The Difference Between What Works and What Lasts
Retail therapy works. That rush of endorphins when we purchase something new and shiny, or big and expensive, or one step better than “theirs” – it can rescue a bad day or reverse a disappointing meeting with a swipe of a card.
But it doesn’t last.
Social media works too. The instant gratification of a like or share, the engagement of comments, the perfect selfie to portray the perfect life – it works to validate our place among the hundreds or thousands of so-called friends or followers.
But it doesn’t last.
Busy also works. The one-(wo)man-show to make sure everything gets done “right”, saying yes to as many opportunities as possible to maintain the “helpful and available” perception, and wearing the badge of busy with pride – it works for a completed to-do list and sense of accomplishment.
But it doesn’t last.
“There is a difference between the things that work and the things that last.” –Bob Goff
Words work, actions last. Organization works, decluttering lasts. Performance works, authenticity lasts.
Minimalism revealed in my life how I love to do what works – the quick, the easy, the ‘just enough to get by’ way I approached just about everything. The way I multi-tasked mothering and Facebook scrolling, said yes to not offend and regretted it later. I impulse shopped for a quick pick me up only to descend into self-rejection for being careless with our finances.
Soon, the stuff around the house lost its appeal. The expectation of it giving life to my soul disappeared. Now, as I lean into a life of less, the question I find myself asking is, “will this last?” Will this thing or that habit mean something right now or a year from now – will it matter for the generations after me?
Am I living a life that works or am I living a life of legacy?
What we miss when we only do what works
There is a name for doing only what works – survival-mode. We find ourselves in survival-mode for many valid season of life – parenthood, grieving a loss, being stranded on a deserted island, and other extreme stress inducing situations. But survival-mode is not meant for daily life or lasting relationships.
As a mom of two young girls I know survival-mode. I camped out there for the first few years of motherhood, too tired and emotionally spent to pack up my survival gear and move into purposeful living. My children were fed, napped, bathed, and age-appropriately stimulated throughout the day, but I existed on one cup of coffee seven times reheated, stray goldfish crackers, and a quick baby wipe to the arm pits. It was all I could do – it worked.
The danger I realized later, is that survival-mode becomes unnervingly comfortable. It’s that place of knowing things aren’t as they should be, but you’ve been there so long that it’s more comfortable then making a change. And we miss out on the life right in front of us.
We befriend our fears and struggles because we’ve learned how to do what works around them, instead of doing what lasts to overcome them.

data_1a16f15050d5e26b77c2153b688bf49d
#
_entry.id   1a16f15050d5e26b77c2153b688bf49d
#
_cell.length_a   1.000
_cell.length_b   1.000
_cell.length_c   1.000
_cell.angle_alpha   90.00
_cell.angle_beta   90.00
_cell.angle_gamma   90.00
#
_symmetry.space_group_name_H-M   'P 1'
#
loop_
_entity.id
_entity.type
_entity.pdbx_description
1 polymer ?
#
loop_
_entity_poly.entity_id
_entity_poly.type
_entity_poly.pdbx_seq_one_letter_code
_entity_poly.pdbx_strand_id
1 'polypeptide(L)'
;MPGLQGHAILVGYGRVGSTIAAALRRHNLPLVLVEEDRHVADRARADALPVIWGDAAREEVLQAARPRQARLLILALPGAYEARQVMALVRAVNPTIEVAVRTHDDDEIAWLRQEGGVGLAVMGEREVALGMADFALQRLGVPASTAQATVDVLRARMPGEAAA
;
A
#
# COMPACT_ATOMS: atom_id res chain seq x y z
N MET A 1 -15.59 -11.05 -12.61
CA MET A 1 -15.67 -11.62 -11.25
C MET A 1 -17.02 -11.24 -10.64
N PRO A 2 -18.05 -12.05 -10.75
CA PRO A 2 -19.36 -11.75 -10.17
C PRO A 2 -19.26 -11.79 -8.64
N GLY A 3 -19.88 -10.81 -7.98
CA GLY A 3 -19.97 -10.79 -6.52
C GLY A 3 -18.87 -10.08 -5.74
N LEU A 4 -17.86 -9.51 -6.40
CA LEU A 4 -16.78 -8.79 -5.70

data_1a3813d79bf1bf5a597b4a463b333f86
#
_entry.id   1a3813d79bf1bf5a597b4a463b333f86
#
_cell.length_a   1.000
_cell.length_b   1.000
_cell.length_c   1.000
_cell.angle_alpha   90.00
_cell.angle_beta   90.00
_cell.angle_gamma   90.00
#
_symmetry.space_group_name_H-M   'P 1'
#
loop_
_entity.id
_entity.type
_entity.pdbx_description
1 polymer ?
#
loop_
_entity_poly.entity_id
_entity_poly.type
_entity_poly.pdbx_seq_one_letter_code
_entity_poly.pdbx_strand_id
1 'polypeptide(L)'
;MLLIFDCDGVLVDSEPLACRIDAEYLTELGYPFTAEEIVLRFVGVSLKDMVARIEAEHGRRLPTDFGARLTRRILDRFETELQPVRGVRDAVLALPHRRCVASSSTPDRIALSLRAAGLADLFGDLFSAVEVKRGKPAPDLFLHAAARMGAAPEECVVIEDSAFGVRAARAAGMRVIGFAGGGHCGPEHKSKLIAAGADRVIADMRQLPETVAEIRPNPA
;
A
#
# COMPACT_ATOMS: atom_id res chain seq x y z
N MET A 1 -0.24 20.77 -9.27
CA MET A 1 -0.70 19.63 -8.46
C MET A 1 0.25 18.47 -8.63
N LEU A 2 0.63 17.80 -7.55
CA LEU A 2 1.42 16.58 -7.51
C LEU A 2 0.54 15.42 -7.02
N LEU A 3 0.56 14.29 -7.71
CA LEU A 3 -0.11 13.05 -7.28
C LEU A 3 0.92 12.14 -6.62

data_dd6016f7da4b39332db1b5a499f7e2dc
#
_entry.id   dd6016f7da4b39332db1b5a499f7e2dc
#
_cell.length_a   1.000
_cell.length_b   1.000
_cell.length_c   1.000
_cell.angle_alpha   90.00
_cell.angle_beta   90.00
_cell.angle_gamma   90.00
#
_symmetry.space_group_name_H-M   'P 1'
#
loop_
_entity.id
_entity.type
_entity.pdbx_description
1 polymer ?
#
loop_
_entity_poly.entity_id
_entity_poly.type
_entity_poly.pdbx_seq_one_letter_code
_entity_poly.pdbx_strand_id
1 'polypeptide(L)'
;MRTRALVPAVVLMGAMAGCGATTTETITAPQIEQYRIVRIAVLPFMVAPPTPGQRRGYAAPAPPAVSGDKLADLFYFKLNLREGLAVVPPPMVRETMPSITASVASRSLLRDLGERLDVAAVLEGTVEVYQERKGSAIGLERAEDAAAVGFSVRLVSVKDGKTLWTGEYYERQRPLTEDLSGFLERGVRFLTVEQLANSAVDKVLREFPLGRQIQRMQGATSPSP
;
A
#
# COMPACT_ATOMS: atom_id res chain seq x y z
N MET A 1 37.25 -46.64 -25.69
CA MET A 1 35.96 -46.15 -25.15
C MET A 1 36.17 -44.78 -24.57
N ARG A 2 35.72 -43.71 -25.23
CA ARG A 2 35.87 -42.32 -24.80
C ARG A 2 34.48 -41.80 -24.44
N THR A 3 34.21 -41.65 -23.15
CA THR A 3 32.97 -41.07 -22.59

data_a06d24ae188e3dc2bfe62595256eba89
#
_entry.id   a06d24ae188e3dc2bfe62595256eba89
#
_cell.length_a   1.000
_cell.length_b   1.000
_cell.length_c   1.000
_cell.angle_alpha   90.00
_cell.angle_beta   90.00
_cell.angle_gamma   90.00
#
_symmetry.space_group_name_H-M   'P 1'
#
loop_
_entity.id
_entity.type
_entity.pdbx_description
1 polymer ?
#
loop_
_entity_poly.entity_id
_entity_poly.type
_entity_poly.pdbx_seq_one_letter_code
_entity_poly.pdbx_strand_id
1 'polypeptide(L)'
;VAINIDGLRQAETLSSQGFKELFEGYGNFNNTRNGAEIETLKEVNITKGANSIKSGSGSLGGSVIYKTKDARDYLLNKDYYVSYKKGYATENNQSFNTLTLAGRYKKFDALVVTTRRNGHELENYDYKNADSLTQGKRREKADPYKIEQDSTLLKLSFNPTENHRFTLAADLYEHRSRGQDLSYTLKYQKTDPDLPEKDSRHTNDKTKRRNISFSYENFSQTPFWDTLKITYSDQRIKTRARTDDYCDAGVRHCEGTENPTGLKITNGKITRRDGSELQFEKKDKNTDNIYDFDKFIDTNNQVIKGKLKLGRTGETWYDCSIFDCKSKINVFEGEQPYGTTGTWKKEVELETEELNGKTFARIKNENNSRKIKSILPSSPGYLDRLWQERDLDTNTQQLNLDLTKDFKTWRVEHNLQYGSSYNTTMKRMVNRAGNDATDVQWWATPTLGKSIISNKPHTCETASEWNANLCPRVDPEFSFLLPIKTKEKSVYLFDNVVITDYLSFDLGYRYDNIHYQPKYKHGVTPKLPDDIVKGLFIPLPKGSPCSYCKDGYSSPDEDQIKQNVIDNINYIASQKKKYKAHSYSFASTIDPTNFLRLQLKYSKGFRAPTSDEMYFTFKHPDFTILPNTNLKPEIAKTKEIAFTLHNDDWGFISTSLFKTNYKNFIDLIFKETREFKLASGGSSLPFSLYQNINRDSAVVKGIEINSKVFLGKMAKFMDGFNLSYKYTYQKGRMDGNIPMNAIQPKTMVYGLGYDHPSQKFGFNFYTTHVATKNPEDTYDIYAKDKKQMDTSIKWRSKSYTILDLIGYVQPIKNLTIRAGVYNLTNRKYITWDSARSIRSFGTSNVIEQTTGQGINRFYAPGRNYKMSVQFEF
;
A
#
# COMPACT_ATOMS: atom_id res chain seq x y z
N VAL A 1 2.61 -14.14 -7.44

While I followed my littles around the house picking up, cleaning up, and all but giving up, waiting for nap time or bed time, I lost precious moments. I missed the beauty of being the only mother my kids will have.
What are the things that last?
The moment I decided what worked wasn’t working for me anymore, I began by purging our home of clutter and excess. I needed a clean slate, a fresh start to discover the things that last over the things that merely work. I stopped substituting productivity for purpose. I let go of comparison and chose compassion. I desired legacy over luck and gave myself permission to live in the fullness of my soul, and then gave it away to those around me.
I went from survival-mode to an intentional pouring out of self into the people I love. Being present went from a physical location to an emotional and spiritual awareness of what was happening around me. I removed the temptation to just survive, and I slowed down enough to appreciate what lasts.
A slow, deliberate presence lasts.
The things that last are intentional choices with an eye on who we are becoming, what we are creating with our life. Love, peace, grace, and gratitude last. Self-sacrifice, service, and generosity last.
How to transform what works into what lasts
Survival-mode is meant to be a temporary solution for extreme circumstances. You were not meant to merely survive life, but to thrive in your gifts and talents and purpose.
If you are stuck in doing what works because it feels like the only way, I want you to know there is a better way – a sustainable way that will last not only in your life, but in the lives of those you love.
Here are a few ideas to transform what works into what lasts:
Stop trying to do it all.
To be all things to all people, live by the expectations of others, and over-extended boundaries is not a sustainable life. Change expectations, slow down, set solid boundaries, and say no. Clear the calendar of busy work and find white space to recharge.
Let go of stuff.
It’s not about having less stuff for the sake of less. There is an abundance of freedom in owning less that allows us to focus on the vital few – the things that last. Less clutter equals more space, time, peace, presence, and soul.
Comparison kills community. It breeds self-hatred and rejection. It poisons our purpose and steals our joy. Their life may be working for them, but it doesn’t work for us. We get to choose our own way – a way that outlasts fashions and status updates.
Bob Goff says he looks ahead to the next best version of himself for advice. It’s how he turns into love for those around him. So, what would the next best version of YOU do, something that works for now or what will last for generations?